WILG Blog


Posted by: Robert Wisniewski on Sep 16, 2020

Contributed by the Law Offices of Robert E. Wisniewski

Being injured on the job is a pain—in more ways than one. Not only are you suffering from an injury that will likely keep you from being able to perform your normal work duties, but you also have to go through the hassle of filing for workers’ compensation. 


A hassle yes, but easy enough, right?
 

Well, that might not be the case if you’re employed by certain groups, including one of the country’s more than 560 Native American tribes.

 

[H2] Native American sovereignty and workers’ comp

Recognized Native American tribes are governed as sovereign nations, which means that they are a distinct nation that exists outside of the country as a whole. They are able to both manage their own affairs and control their destinies. There are 21 federally recognized Native tribes in Arizona today.

As it pertains to workers’ compensation laws, recognized Native American tribes are immune from having to comply with state workers’ compensation regulations. That said, the recognized tribes traditionally have taken 1 of 3 approaches to workers’ compensation.

  1. Utilization of their own tort system rather than formulating their own workers’ compensation laws
  2. Tribal election of the state’s workers’ compensation system
  3. Creation of the tribe’s own workers’ compensation commission

Tribes that aren’t officially recognized by the federal government aren’t protected by sovereign rules and are subject to their state’s workers’ compensation rules.

 

[H2] Specific workers’ compensation rules

Since tribal sovereignty only occurs within the geographical boundaries of their reservation, there are instances where confusion can arise as to which party is responsible for workers’ comp coverage. For example, legal challenges may arise if:

  • The Native American employer or private business owner (operating a business within reservation boundaries) employs non-Native workers
  • The Native American employer and employee works outside the reservation’s geographical boundaries
  • The tribe’s business is located outside the reservation’s geographical boundaries

There is no strict guideline for determining how state and tribal sovereignty should be split when it comes to workers’ compensation laws. Generalized guidelines, however, go as follows:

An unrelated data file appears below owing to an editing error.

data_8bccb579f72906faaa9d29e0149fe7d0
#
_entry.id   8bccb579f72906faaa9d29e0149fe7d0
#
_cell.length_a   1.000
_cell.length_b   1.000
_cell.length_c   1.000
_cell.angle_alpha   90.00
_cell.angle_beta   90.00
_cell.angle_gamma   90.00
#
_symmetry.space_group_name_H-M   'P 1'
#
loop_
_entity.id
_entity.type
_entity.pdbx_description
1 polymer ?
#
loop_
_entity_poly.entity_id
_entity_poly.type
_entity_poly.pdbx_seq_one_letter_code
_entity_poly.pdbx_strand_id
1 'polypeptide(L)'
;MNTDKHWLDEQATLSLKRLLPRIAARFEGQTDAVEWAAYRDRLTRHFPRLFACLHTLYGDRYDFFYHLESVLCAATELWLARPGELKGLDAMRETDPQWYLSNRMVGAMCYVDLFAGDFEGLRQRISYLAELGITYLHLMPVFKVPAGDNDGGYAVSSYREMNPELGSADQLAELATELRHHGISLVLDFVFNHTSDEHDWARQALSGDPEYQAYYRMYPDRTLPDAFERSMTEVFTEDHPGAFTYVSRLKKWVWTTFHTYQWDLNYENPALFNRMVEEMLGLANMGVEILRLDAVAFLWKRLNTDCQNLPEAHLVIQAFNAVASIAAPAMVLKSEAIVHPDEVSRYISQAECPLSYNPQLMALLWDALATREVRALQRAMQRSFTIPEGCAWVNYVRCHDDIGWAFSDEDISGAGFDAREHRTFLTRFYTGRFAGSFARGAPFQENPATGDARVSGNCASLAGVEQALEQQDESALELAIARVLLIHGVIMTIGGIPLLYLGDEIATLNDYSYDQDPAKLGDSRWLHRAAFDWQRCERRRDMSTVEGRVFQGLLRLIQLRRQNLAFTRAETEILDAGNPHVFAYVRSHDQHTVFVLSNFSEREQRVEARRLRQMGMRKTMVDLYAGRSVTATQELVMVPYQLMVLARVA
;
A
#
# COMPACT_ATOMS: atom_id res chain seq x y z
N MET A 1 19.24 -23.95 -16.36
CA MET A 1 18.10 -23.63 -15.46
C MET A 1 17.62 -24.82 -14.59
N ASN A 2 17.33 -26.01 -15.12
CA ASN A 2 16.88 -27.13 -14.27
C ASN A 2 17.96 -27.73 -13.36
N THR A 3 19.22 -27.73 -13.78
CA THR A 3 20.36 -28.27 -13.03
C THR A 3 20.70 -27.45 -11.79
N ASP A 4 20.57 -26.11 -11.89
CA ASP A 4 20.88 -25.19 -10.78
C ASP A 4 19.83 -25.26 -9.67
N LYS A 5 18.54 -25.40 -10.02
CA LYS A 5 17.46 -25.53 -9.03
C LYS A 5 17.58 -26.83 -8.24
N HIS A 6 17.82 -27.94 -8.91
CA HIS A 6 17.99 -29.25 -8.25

• Tribe employer and Native American employee. If the work happens outside the reservation, the employer should have state workers’ comp insurance to protect the business. This is better than facing the legal costs of trying to decipher whether the tribe or state’s laws apply to an injury.
  • Non-Native American employer or private Native American employee working within the boundaries of a reservation. The employer could face both state and tribal workers’ compensation laws. Typically, the employee and employer both submit claims to the state’s system.
  • Non-Native American employees working on a reservation. The outcome of this scenario can vary. However, some states have come to agreements with tribes as to who handles workers’ comp cases.

 

[H2] Arizona’s Native American nations

There are 21 federally-recognized Native American tribes currently residing in the state of Arizona. The largest by far (and the largest in the country) is the Navajo Nation, whose land is roughly the size of West Virginia and stretches into both Utah and New Mexico.

With 26 active Native-owned casinos in Arizona (owned by 16 different tribes), there are many workers’ compensation claims filed on behalf of tribe employees. In addition to casinos, there are many Native American-owned businesses and government officials employed by the various tribes.

For example, in October 2019, the Navajo Nation suffered a tragedy. A 22-year veteran of the Navajo Police Department, Sergeant Lamar Martin, experienced a medical emergency and succumbed to his condition in November 2019. Arizona Governor Doug Ducey recognized his service by ordering all flags in the state to be lowered to half-staff.

Regardless of your employer, if you’re injured on the job, it is important to notify your direct supervisor immediately. Then, you should take the proper steps to ensure that you receive the treatment and compensation you deserve by consulting an experienced work injury lawyer near you.

To have your blog post featured by WILG please email caitlin@wilg.org.

{{#each blogEntries}}
Recently on the WILG Blog: {{{blogTitle}}}
{{/each}}